So I want to know… do you think it’s wrong to say no to grandma? Do your kids have chores and what is too much?

Waiting for Results

Joey resting. I love this pic.

Joey resting. I love this pic.

Seeing an oncologist every three months is nerve wracking. Come on, you don’t see an oncologist for anything simple. You see one because of serious illness. My 11-year-old son sees the amazing Dr. Palumbo at Cincinnati Children’s Hospital because he has Histio. My son was diagnosed with this rare disease in April, as most of my readers already know.  So between appointments, we pretend that we are not worried constantly that another lesion is going to show up. Every time Joey has a headache or muscle pain, I reassure him that it’s not Histio (even though I have no clue). When an odd rash (something annoying that seems to come along with Histio) breaks out all over his body, I tell him he has nothing to worry about. That’s usually true other than the time it ended up being the Shingles. So we hold our breath and wait for the next appointment. Some appointments require blood work, some require full body skeletal x-rays, others require MRIS, PET or Cat scans.  Sometimes we know in advanced what will be required and other times we find out upon arrival. The oncology department is considered a day hospital so he is actually admitted for his appointments and we have to be discharged at the end. I think this because no one really knows how an oncology appointment might go and several patients are admitted.So after a week or so of being very anxious about Joey’s upcoming appointment, he saw Dr. Palumbo on Thursday. I fully expected Joey to have blood work since he had the shingles in between appointments but the doctor didn’t feel that was needed. I guess that was good because Joey has a lot of anxiety about needles (By the way he gets four vaccines tomorrow. That should be fun). They did check all of his vitals and order a full skeletal x-ray. That means x-rays head to toe. I worry so much about the amount of radiation he is exposed to but I have to weigh the risks. Getting another lesion and not knowing would be much worse.blood work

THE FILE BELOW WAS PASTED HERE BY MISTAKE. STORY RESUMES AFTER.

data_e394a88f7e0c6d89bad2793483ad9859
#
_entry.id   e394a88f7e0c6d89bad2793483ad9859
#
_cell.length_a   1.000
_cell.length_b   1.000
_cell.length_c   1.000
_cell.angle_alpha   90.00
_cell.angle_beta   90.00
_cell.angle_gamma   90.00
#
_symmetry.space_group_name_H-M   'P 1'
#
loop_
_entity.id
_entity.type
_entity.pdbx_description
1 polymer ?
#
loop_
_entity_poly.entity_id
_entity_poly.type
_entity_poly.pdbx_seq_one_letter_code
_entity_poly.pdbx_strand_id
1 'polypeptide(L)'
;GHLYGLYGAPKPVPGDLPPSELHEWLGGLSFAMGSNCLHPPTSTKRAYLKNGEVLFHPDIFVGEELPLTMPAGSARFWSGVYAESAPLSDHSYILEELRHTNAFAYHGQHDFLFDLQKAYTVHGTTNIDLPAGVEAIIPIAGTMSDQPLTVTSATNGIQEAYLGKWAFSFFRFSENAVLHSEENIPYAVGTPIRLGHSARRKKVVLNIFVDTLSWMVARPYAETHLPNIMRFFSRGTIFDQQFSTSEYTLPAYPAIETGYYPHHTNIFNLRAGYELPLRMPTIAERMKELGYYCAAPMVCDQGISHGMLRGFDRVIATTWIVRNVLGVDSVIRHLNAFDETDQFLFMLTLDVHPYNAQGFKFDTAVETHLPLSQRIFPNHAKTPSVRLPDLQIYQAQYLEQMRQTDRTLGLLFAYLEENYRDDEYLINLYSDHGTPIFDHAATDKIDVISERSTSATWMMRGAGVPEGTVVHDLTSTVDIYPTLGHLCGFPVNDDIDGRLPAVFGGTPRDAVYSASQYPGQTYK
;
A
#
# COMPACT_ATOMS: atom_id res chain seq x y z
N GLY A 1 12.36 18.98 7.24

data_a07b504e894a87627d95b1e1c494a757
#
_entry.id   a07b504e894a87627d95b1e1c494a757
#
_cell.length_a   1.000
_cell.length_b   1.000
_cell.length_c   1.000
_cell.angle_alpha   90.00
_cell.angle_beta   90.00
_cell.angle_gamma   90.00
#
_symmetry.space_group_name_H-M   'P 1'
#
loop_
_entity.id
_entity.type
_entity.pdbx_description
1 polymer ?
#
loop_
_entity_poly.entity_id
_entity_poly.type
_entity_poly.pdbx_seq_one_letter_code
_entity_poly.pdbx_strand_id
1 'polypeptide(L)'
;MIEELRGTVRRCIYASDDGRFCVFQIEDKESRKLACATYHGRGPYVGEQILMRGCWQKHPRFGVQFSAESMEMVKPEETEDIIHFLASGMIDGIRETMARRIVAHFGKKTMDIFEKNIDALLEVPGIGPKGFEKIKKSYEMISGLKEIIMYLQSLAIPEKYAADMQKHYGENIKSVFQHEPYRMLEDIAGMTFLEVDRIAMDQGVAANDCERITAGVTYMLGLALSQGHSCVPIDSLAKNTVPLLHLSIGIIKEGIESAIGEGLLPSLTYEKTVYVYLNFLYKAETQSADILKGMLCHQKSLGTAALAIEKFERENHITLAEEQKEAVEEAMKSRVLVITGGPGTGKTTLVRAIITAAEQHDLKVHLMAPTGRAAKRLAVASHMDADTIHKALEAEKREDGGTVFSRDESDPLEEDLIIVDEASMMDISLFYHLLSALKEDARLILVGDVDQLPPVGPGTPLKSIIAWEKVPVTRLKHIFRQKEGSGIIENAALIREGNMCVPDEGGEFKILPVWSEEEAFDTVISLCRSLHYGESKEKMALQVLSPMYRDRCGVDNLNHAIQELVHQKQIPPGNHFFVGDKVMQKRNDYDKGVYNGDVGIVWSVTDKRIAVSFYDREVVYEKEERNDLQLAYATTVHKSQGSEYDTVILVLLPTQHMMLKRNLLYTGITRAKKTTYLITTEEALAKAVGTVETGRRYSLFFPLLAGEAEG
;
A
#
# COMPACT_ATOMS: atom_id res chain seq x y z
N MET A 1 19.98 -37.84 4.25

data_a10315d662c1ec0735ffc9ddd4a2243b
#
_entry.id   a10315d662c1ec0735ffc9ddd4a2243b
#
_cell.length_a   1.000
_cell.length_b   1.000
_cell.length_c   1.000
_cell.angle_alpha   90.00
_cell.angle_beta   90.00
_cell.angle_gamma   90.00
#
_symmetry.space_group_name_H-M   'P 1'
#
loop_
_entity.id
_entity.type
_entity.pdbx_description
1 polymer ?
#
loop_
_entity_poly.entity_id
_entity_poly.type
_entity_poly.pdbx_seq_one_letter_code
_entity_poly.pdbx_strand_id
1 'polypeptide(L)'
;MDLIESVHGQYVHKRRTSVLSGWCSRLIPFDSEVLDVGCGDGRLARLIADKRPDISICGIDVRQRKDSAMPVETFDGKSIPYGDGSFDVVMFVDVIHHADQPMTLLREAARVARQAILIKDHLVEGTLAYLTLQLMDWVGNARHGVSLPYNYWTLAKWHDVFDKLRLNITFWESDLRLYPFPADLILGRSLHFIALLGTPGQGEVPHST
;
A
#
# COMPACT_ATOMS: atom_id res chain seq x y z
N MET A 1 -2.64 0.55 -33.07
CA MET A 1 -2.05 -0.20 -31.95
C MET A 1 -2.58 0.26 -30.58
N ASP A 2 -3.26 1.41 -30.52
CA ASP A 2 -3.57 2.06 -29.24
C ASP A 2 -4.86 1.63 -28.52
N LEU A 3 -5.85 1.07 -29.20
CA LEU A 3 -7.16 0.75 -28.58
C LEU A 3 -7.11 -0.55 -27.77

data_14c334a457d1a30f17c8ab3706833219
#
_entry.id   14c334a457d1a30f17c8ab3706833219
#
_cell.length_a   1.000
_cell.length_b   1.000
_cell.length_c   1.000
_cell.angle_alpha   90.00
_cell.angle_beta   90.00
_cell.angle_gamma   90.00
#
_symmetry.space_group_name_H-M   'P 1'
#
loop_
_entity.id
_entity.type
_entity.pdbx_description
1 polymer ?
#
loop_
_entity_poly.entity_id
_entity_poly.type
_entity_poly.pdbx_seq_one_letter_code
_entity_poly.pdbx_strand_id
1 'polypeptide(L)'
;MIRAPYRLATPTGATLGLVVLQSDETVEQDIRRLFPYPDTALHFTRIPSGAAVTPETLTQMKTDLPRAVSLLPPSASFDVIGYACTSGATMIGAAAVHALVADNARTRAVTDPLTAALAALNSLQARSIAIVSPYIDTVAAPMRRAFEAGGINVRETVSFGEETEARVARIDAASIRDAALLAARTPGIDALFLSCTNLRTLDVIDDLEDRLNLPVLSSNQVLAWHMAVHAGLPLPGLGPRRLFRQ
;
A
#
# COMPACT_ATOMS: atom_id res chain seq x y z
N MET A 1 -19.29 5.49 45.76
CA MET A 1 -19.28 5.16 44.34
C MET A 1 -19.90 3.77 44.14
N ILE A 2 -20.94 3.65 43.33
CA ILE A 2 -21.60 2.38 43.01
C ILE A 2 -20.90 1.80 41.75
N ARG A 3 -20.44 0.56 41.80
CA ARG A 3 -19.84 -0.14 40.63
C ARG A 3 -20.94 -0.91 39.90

Of course no one could give me the results that day. That’s just how hospitals work. So we left nervously awaiting results. Being late on a Thursday and our nurse having Friday off meant waiting through the weekend as well. I called Michelle, our nurse who we love, this morning. She reads from the report “No new lesions identified. Unchanged from prior study.” What does that mean? I understand what no new lesions means and I am thrilled. But what does unchanged from prior study mean? I ask… “It means it’s no better but It’s no worse.” Hmm… I guess I didn’t realize we were still watching the first lesion. I guess somehow I thought that it was gone after surgery. So now, I have a whole new thing to worry about, especially since her voice was not very confident as we discussed that. “Oh it hasn’t changed?” I asked. “No, let me talk to Dr. Palumbo and get back to you,” she said.

So now I wait again. I am sure I am reading into something and it is all normal. At least that is what I keep telling myself. But the waiting… oh the waiting is terrible.

Joey has another appointment in late April/early May. He will at least have blood work, a full body skeletal and MRI at this point. He will have this full workup because it will be the one-year anniversary of his diagnosis and surgery.  I truly can’t believe it’s been 8 months already. I pray and hope everyday that his results come back clean because with each year, his chances of additional lesions or relapse reduce. Come May, I want to have clean test results and have one heck of a celebration – whether that’s a party with friends and family or a family vacation, I hope we are celebrating! We couldn’t have gotten through all this without our friends, family and even strangers so I can’t wait to share the results and hopefully celebrate with you in a few months!